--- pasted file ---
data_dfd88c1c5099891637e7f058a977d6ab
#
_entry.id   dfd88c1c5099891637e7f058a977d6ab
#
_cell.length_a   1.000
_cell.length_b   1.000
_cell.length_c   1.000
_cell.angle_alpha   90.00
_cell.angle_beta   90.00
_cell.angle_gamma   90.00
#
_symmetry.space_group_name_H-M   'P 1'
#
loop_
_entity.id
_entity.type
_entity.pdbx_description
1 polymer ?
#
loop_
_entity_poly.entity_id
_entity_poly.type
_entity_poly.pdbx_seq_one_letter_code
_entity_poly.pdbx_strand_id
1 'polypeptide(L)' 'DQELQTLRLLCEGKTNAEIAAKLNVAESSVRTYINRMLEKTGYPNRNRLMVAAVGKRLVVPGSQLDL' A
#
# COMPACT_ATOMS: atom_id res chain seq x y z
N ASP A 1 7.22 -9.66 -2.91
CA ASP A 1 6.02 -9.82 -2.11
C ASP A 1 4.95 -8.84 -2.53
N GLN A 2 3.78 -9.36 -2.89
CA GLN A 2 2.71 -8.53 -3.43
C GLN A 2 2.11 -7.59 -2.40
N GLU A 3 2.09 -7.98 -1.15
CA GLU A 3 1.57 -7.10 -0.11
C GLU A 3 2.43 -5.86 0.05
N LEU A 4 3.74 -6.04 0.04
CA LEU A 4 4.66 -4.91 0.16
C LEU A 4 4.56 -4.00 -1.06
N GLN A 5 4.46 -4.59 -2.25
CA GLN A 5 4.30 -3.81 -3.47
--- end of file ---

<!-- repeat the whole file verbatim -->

data_dfd88c1c5099891637e7f058a977d6ab
#
_entry.id   dfd88c1c5099891637e7f058a977d6ab
#
_cell.length_a   1.000
_cell.length_b   1.000
_cell.length_c   1.000
_cell.angle_alpha   90.00
_cell.angle_beta   90.00
_cell.angle_gamma   90.00
#
_symmetry.space_group_name_H-M   'P 1'
#
loop_
_entity.id
_entity.type
_entity.pdbx_description
1 polymer ?
#
loop_
_entity_poly.entity_id
_entity_poly.type
_entity_poly.pdbx_seq_one_letter_code
_entity_poly.pdbx_strand_id
1 'polypeptide(L)' 'DQELQTLRLLCEGKTNAEIAAKLNVAESSVRTYINRMLEKTGYPNRNRLMVAAVGKRLVVPGSQLDL' A
#
# COMPACT_ATOMS: atom_id res chain seq x y z
N ASP A 1 7.22 -9.66 -2.91
CA ASP A 1 6.02 -9.82 -2.11
C ASP A 1 4.95 -8.84 -2.53
N GLN A 2 3.78 -9.36 -2.89
CA GLN A 2 2.71 -8.53 -3.43
C GLN A 2 2.11 -7.59 -2.40
N GLU A 3 2.09 -7.98 -1.15
CA GLU A 3 1.57 -7.10 -0.11
C GLU A 3 2.43 -5.86 0.05
N LEU A 4 3.74 -6.04 0.04
CA LEU A 4 4.66 -4.91 0.16
C LEU A 4 4.56 -4.00 -1.06
N GLN A 5 4.46 -4.59 -2.25
CA GLN A 5 4.30 -3.81 -3.47